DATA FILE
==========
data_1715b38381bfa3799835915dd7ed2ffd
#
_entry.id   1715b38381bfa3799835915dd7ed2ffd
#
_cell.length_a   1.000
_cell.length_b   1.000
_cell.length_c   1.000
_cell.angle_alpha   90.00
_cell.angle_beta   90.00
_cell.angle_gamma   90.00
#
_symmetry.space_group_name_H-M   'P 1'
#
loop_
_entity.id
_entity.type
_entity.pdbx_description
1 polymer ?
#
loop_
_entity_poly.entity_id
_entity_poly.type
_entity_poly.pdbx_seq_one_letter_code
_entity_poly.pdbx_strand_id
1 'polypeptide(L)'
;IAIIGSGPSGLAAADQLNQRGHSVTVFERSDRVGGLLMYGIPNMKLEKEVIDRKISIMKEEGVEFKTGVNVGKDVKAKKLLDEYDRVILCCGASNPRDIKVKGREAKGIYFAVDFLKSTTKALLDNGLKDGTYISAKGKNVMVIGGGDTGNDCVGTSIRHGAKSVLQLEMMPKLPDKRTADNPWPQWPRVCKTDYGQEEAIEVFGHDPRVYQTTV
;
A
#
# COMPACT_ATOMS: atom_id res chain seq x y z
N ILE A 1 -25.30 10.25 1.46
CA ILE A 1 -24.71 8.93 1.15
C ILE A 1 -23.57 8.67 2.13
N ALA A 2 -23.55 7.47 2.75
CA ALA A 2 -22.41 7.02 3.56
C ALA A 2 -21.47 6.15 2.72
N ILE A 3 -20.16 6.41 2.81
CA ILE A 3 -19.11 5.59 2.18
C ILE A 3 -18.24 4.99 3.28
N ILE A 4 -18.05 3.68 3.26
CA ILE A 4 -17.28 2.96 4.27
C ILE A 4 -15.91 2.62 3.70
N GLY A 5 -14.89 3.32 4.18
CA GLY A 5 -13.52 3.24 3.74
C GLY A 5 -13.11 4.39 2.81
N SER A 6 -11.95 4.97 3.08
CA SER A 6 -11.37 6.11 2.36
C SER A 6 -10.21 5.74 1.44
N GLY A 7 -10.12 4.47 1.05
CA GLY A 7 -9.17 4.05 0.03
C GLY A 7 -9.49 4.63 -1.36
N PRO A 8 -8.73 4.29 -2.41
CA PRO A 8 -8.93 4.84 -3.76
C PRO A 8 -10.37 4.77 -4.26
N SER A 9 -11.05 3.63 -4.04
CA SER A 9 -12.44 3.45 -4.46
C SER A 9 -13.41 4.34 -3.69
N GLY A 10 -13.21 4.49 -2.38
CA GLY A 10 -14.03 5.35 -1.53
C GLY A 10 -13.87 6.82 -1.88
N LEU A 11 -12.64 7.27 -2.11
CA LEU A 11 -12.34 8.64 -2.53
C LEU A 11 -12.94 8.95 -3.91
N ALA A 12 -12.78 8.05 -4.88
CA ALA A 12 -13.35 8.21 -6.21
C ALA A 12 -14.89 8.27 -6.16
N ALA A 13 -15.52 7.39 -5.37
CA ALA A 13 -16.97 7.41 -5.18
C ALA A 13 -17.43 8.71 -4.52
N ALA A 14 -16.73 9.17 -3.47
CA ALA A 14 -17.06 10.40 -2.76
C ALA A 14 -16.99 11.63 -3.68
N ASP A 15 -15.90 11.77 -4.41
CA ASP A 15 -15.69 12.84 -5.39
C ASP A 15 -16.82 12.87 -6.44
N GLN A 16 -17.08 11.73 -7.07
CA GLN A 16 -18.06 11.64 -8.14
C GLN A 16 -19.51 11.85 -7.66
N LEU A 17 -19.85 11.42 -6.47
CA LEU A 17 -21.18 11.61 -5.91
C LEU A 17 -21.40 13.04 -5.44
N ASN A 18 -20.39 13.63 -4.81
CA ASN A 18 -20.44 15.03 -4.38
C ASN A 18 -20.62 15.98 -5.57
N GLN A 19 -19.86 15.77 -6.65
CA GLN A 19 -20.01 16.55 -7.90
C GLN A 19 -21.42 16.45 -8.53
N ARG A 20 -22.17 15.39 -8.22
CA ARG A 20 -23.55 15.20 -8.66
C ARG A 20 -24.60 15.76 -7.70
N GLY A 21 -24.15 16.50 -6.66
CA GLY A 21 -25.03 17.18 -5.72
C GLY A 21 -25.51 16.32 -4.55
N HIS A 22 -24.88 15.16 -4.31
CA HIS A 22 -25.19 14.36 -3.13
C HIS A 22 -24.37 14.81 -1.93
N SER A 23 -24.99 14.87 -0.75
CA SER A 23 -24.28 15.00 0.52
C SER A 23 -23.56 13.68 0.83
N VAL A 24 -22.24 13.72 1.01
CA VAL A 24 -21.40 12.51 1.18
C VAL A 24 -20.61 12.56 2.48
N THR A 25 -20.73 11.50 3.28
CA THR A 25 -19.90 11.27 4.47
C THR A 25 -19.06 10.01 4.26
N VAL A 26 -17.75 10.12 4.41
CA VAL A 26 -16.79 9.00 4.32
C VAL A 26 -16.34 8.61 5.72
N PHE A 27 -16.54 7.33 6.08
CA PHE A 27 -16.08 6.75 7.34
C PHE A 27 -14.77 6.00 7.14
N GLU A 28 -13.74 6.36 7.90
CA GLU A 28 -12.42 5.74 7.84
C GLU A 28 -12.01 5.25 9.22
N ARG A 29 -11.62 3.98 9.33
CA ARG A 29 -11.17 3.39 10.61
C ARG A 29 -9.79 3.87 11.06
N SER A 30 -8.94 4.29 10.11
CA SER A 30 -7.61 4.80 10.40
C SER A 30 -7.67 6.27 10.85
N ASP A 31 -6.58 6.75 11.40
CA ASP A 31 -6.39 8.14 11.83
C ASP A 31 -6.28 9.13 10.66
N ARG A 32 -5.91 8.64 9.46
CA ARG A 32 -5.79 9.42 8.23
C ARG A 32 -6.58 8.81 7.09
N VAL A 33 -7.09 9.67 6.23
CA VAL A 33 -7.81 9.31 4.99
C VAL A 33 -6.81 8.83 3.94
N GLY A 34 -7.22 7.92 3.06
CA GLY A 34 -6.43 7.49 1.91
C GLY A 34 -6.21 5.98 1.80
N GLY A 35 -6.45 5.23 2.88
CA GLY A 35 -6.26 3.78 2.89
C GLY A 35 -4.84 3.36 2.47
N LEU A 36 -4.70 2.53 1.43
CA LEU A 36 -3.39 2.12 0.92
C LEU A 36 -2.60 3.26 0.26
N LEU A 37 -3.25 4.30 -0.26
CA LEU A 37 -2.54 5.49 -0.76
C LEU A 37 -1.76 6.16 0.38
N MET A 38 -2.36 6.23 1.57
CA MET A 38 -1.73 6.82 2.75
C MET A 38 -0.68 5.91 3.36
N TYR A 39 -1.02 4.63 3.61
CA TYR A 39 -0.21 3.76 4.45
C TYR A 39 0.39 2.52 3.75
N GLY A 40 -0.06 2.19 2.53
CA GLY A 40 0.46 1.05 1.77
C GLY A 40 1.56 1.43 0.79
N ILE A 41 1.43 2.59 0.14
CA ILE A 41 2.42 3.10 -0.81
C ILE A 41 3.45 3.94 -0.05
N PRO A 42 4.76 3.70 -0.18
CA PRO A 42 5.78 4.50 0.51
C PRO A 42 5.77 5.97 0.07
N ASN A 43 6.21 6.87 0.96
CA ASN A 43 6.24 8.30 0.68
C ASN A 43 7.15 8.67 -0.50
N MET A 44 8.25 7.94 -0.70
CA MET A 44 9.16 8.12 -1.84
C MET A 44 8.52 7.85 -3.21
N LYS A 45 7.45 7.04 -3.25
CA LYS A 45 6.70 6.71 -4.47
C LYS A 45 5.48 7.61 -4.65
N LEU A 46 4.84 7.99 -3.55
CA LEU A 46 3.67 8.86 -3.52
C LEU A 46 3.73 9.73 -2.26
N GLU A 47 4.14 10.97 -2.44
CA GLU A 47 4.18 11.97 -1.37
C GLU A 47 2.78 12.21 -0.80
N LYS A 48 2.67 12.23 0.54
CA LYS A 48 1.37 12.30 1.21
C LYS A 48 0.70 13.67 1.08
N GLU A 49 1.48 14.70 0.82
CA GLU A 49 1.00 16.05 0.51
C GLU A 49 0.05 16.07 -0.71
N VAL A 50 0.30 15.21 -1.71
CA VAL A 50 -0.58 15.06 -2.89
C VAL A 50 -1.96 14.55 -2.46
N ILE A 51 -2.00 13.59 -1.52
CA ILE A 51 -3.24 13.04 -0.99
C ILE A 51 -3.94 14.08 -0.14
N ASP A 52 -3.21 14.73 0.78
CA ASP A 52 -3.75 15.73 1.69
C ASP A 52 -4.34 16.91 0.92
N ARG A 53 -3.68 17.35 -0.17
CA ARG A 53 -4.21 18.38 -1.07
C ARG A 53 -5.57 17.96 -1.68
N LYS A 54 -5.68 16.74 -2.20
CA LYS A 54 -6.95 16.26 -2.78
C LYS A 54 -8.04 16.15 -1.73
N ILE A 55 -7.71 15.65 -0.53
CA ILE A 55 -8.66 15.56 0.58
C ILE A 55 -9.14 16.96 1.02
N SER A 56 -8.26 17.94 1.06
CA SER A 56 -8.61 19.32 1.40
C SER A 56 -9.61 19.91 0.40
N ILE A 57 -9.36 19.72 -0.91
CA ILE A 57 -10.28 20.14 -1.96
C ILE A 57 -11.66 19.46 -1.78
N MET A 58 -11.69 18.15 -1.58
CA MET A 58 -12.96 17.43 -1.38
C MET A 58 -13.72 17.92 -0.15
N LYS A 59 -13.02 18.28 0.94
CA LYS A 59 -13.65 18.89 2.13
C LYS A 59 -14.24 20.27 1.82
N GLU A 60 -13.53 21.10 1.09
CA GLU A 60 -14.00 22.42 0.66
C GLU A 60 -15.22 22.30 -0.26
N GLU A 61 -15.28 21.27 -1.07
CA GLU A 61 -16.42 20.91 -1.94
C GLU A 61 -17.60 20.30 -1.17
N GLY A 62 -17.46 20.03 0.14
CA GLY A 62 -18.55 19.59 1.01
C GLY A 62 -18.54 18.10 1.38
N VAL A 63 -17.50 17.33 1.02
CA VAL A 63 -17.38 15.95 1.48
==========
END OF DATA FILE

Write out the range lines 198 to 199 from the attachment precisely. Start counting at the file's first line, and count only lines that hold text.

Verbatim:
C SER A 56 -9.61 19.91 0.40
N ILE A 57 -9.36 19.72 -0.91